pots of mixed plum and apple.” The range of the food on offer is impressive. Molly hates eels and thinks she might go for cod. She is sick of “loin chops and leg beef and rib steak and scrag of mutton and calfs pluck” and is planning to join her lover on a picnic where they will have “cold veal and ham mixed sandwiches”. She fantasises about a course of sardines and bream. She has a fondness for oysters washed down with stout and likes the “fine salty taste of port and potted meat”. Having thought about food for much of the day, Bloom ends it in bed with his wife, admiring her breasts, like pears, and the “plump mellow yellow smellow melons of her rump”. Ah yes, there’s eating and drinking in Bloomsday. And maybe next year we’ll get to do it all indoors again.
Looking for a tutor? School Is Easy is here to help you Advertorial As we battle to cope with the restrictions imposed by Covid-19 regulations, home-based learning has taken on a new importance. Many parents who want their children to enjoy the benefits of one-to-one tuition are, nevertheless, nervous about having a stranger in their home or sending young students to a tuition centre. School is Easy (SIE) can solve that problem. We can offer one-to-one or group grinds for Primary, Junior Certificate or Leaving Certificate school students at a time that works for you and your family. We offer the following subjects, from Primary to Secondary to Specialist Third Level courses: Irish/Gaelige, English, Maths, Biology, Chemistry, Physics, French, German, Spanish, History, Geography, Business Studies, Economics, Design and Technology, Music, and Physical Education . Going to university and dreading the college exams? No problem, we have skilled and experienced tutors to help every student.
We provide safe, online tutorials that are recorded so that your child can future reference any topic covered. When you work with SIE, you will get nothing but the best. All of our tutors have formal education, classroom experience and a passion for teaching. For senior subjects we use college and university instructors with a Masters degree. The choice is yours when it comes to the style of tutoring and our range of subjects is broad. We don’t use generic tutoring lessons. We customise each programme based on the student’s needs, goals and capacity and we take care to match students with the right tutors. We are easy to work with. We screen tutors for you. We identify learning deficiencies and we get results . Our certified tutors will provide an initial assessment, if you need it, to ascertain your child’s requirements. Call us today on 01 556 3553 to book a consulation. We will be delighted to match you with a tutor.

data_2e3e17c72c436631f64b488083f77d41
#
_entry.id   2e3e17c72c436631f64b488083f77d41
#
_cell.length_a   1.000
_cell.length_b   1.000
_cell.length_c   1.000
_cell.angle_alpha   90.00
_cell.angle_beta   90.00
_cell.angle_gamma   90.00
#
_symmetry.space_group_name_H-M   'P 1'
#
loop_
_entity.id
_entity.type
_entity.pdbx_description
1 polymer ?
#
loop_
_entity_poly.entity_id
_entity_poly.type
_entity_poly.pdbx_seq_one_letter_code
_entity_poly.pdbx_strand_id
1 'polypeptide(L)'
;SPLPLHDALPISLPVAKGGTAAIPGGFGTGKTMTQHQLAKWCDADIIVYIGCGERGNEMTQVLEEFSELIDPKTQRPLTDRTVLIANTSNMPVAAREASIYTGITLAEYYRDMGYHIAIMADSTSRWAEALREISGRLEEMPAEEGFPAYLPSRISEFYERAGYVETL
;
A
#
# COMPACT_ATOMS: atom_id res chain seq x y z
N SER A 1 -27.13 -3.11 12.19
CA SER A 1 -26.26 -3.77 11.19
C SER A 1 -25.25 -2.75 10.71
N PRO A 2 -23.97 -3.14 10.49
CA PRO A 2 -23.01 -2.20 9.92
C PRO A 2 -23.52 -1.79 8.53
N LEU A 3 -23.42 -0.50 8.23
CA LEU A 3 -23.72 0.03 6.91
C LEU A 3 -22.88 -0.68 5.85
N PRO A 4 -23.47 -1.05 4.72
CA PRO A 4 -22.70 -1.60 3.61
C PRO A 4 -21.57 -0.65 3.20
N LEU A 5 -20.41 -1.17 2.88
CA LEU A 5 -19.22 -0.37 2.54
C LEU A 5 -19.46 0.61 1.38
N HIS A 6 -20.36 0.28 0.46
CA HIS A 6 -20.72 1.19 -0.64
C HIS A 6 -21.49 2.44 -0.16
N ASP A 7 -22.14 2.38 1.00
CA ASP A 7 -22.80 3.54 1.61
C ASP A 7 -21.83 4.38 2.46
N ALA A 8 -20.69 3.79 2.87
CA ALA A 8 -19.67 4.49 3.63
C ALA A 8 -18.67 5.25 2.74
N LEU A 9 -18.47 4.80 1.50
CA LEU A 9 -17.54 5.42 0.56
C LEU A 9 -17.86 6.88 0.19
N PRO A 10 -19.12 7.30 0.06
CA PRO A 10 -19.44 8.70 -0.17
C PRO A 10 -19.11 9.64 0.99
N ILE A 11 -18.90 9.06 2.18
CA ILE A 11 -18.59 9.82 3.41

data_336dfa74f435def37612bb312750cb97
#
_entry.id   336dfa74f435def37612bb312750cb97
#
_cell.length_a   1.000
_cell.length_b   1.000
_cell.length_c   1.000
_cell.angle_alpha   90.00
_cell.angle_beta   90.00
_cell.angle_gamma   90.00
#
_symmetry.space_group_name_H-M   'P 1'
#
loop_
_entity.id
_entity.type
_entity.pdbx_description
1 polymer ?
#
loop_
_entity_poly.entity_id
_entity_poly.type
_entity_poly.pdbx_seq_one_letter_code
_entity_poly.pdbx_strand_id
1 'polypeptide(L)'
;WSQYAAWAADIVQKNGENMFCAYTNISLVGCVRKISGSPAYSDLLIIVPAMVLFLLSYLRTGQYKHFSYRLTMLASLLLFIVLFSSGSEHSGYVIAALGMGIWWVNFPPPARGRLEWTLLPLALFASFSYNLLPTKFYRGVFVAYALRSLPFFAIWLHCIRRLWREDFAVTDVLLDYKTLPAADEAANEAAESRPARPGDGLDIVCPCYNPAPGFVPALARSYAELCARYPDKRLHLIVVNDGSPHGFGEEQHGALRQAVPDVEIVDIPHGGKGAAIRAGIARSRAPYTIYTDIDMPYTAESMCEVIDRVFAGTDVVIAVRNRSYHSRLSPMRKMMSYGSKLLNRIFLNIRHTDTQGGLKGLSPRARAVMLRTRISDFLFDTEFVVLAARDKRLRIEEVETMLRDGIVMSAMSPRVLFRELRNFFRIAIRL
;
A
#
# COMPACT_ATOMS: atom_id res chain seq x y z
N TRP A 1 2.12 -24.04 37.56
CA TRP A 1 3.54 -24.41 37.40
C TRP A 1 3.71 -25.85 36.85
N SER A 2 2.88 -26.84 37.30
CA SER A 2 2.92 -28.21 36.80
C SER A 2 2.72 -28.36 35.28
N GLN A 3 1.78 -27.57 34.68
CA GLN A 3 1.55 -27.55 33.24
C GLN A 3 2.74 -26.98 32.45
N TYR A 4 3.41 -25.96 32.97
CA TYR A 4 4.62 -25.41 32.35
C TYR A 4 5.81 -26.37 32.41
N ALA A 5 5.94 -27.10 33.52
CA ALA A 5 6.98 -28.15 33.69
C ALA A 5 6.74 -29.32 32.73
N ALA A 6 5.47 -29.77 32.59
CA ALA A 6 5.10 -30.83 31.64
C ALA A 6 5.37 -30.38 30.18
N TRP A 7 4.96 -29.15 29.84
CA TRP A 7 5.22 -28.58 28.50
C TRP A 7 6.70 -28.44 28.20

See our ad on page 7
June 11-25, 2021
June 11-25, 2021
Pitch battle over GAA fixture
Shane Dunne of Giltspur Gas who kindly sponsored the jersys of Ardmore Rovers under 14 Saturday team
Continued from front page
Bray have risen from Division 8 to 4 in Dublin and were due to begin their campaign the weekend of June 18. “Hurling in Bray and Wicklow benefits from our club playing in Dublin,” Mr Cunningham added. “We have a right of appeal through Leinster GAA and we are considering that.” Bray underage football, hurling, ladies football and camogie teams also compete in Dublin. Meanwhile, according to the Irish Independent, the county board has defended its decision saying “any permission granted by Wicklow CCC for a Wicklow club to take part in an outside county league or competition is always given on the clear understanding/condition that the said club would fulfil all of their fixtures in Wicklow. “The CCC spent considerable time planning and putting a fixture structure in place for the year that it is to try and maximise games for football and hurling within the county. ... Clubs are not permitted to pick and choose what fixtures they participate in. All clubs ... must be treated with the basic respect of a club turning out.”
Lights, cameras, lots of film action
Wicklow, it would appear, is awash with movie crews this weather as at least four big budget productions film in the county. The well-flagged Disenchanted is currently shooting in Enniskerry where Hollywood stars Amy Adams and Patrick Dempsey are reprising their roles from the hit Disny movie, Enchanted. Modern Family star Sarah Hyland is also believed to be filming a fairytale drama in the county.
The anthology series, titled ‘Epic’, is from the creators of Once Upon a Time, Adam Horowitz and Edward Kitsis. Meanwhile, onlookers in Bray were stunned to see former Bond Girl Jane Seymour strolling around the town where she is filming detective series Harry Wild. “I play a retired English professor, who, using her knowledge of English literature, finds herself helping her son, who’s a guard, solve murders,” the
Live and Let Die and Dr Quinn, Medicine Woman told RTE recently. “which he’s not very happy about because I keep finding out... She’s always right and she’s quite a character. So, I’m going to be here until mid-August.” Meanwhile, Netflix’s Vikings: Valhalla, a brand new show is being filmed in Ashford Studios. Vikings: Valhalla is a spinoff of the popular series, Vikings, which also filmed here.
news in brief Spend a penny in Greystones for free! Greystones Municipal District has provided temporary toilet facilities at South Beach car park in order to support outdoor activities for the summer months. The new units are in addition to the two existing automatic public conveniences at either end of Greystones Blue Flag South Beach and the recently refurbished toilet block at Greystones Harbour. The new toilets have been provided to complement the outdoor seating and planters provided on Church Road in 2020 and ensure that Greystones remains a safe and welcoming place for outdoor living, businesses, socialising and recreation. Cllr Derek Mitchell, Cathaoirleach of Greystones Municipal District, welcomed the additional facilities which he said would reduce the queues at the existing toilets.
Contact us today to advertise 01 901 5565
Most of us in Wicklow back ‘no vaccine no job’ rule